On appeal from Superior Court of New Jersey, Law Division, Hudson County.
Pressler, Shebell and Skillman. The opinion of the court was delivered by Skillman, J.A.D.
On or about August 26, 1989, plaintiffs entered into a contract of sale with defendant Honeyleaf Properties, Inc. (Honeyleaf) to purchase a one-family home for $375,000. As required by the contract, plaintiffs paid Honeyleaf a deposit of $56,250, representing 15% of the purchase price. The contract also contains a liquidated damages clause, which states:
It is agreed between Seller and Buyer that due to the difficulty in establishing the damages which may result from a breach by Buyer of the terms of this Contract, the Seller may elect to consider the deposit paid on the Contract by the Buyer as liquidated damages for the breach of this Contract by the Buyer.
On or about February 28, 1990, plaintiffs' counsel advised Honeyleaf that plaintiffs would be unable to proceed with the closing due to the illness of plaintiff Lynn K. Van Es. However, Honeyleaf refused to permit cancellation of the contract.
Plaintiffs then instituted this action seeking the return of their $56,250 deposit. Honeyleaf counterclaimed, alleging that plaintiffs had breached the contract and seeking compensatory damages.
Defendant filed a motion for summary judgment seeking dismissal of plaintiffs' complaint and judgment on its counterclaim. Plaintiffs' answering papers did not deny that they had breached the contract but asserted through their attorney's certification that "there must be some reasonable nexus between the deposit, $56,250, and the Defendant's demand that Plaintiff be required to forfeit said deposit." The attorney's certification also noted that he had served interrogatories which Honeyleaf failed to answer and that plaintiffs intended to take depositions after receiving answers to their interrogatories.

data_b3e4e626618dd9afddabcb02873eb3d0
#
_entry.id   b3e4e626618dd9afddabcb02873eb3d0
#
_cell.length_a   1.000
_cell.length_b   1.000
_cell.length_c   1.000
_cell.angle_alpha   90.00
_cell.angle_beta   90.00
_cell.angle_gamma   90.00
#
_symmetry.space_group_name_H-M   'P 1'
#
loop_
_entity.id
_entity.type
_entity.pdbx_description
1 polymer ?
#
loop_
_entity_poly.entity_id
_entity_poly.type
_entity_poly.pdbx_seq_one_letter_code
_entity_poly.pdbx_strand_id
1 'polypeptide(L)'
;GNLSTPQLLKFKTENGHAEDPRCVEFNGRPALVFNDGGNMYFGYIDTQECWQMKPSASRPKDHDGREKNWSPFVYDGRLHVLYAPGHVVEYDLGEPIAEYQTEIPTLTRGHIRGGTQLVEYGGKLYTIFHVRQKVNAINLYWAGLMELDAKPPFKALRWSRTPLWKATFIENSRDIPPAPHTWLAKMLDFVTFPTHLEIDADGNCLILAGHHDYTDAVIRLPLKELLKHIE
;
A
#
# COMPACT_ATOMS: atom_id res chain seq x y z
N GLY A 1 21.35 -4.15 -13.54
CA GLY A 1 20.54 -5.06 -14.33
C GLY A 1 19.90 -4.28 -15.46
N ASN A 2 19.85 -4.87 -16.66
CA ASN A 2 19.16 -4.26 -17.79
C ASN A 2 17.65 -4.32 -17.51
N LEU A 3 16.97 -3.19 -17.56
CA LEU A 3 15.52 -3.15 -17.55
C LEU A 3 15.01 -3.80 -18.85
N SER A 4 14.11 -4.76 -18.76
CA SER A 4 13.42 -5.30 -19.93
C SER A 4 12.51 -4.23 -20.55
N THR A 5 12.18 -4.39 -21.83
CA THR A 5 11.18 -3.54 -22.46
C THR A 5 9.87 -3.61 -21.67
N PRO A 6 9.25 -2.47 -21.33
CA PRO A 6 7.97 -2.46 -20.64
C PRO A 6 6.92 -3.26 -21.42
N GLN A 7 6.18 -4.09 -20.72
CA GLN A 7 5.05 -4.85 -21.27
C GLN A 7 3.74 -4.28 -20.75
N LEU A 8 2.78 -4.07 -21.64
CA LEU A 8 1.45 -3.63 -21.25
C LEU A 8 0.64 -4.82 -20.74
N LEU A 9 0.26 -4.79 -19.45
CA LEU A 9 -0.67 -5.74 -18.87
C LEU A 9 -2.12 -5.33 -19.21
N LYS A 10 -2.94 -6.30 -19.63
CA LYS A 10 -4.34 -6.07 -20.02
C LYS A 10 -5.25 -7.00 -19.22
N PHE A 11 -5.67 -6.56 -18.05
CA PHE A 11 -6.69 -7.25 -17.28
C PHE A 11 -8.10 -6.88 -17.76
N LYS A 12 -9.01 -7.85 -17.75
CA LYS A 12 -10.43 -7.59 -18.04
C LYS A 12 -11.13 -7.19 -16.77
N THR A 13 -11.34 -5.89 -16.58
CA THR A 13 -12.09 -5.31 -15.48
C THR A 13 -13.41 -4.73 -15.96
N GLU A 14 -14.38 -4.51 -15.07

The trial court ruled that plaintiffs' breach of the contract of sale resulted in a forfeiture of their deposit and therefore entered summary judgment in favor of Honeyleaf.
Subsequent to the entry of summary judgment, the Supreme Court held in Kutzin v. Pirnie, 124 N.J. 500, 591 A.2d 932 (1991), that a purchaser of real property who breaches the contract of sale does not automatically forfeit his entire deposit but rather may recover whatever portion of deposit exceeds the seller's actual damages. Although Kutzin involved a contract of sale which contained no liquidated damages clause, the Court noted that "[h]ad the contract contained a liquidated-damages clause, this case would have been governed by section 374(2) of the Restatement (Second) of Contracts." 124 N.J. at 517, 591 A.2d 932. Section 374(2) states:
To the extent that, under the manifested assent of the parties, a party's performance is to be retained in the case of breach, that party is not entitled to restitution if the value of the performance as liquidated damages is reasonable in the light of the anticipated or actual loss caused by the breach and the difficulties of proof of loss. [ Restatement (Second) of Contracts § 374(2) (1979)].
We are satisfied that under the test set forth in section 374(2) of the Restatement, which the ...